Midline fractures appear to be the most common problem in maxillary complete dentures, and they can be prevented by reinforcement of the base material. In this clinical trial, complete upper dentures made, for patients having a history of midline fractures, that were reinforced with ultra-high modulus polyethylene fiber in woven form. This fiber was treated with a silane-coupling agent and sandwiched between acrylic dough. Laboratory procedures were conducted easily and conventionally, without any special equipment. At the end of 18 months, all of the dentures were well accepted and did not show any signs of fracture. (J. Oral Sci. 43, 103-107, 2001)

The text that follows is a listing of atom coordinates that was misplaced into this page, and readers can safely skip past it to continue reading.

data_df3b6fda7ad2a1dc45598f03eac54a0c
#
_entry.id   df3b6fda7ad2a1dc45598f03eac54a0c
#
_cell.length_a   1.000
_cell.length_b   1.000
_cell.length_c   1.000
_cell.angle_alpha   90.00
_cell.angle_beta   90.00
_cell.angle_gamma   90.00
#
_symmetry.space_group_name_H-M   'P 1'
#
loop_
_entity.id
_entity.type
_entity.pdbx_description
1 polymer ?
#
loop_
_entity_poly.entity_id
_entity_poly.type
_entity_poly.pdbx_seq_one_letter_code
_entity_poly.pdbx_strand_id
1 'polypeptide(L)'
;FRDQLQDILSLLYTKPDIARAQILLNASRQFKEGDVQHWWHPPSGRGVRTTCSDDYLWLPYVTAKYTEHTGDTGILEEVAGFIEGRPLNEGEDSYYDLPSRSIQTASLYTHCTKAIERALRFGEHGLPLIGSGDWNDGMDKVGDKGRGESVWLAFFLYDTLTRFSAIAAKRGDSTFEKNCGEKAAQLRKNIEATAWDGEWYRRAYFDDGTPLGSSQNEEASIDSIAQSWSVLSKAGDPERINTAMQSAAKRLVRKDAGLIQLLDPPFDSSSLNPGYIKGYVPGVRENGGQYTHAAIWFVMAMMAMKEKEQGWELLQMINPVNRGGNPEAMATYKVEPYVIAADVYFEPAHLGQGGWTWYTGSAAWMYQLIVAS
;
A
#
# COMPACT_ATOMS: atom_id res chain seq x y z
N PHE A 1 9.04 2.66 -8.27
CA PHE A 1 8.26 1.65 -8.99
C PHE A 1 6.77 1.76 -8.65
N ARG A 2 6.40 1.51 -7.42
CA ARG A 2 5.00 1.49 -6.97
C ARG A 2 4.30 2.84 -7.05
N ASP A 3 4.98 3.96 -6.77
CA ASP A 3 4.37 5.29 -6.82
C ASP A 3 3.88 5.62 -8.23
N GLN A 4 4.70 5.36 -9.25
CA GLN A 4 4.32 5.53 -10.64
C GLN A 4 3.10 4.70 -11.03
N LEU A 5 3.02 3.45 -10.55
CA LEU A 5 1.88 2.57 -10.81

The embryonic epicardium is formed by the spreading of cells derived from the extracardiac proepicardial organ over the myocardial surface after transfer to the dorsal side of the myocardium via a bridge of villous projections. Using whole-heart immunostaining for keratin, we found that the chronology and pattern of epicardial formation in the chick was basically identical to that reported previously in the quail. However, discrete epicardial islands were observed on the ventrolateral surface of the atrioventricular canal as well as in two previously reported areas. Closer examination by scanning electron microscopy demonstrated the presence of isolated, sparsely distributed epicardial cell clusters on both the dorsal and ventral surfaces of the myocardium. These cells showed a surface morphology similar to that of the epicardial cells at the advancing edge of the spreading epicardial sheet and possessed numerous well-developed filopodia, suggesting active motility. These clusters are probably seeded onto the myocardium by vesicular transport from proepicardial villi, and our findings suggest that the resulting small, localised patches of epicardial cells might accelerate, supplement and tune the epicardial formation mediated by radial spreading of the epicardial sheet in the chick embryonic heart. (J. Oral Sci. 43, 109-116, 2001)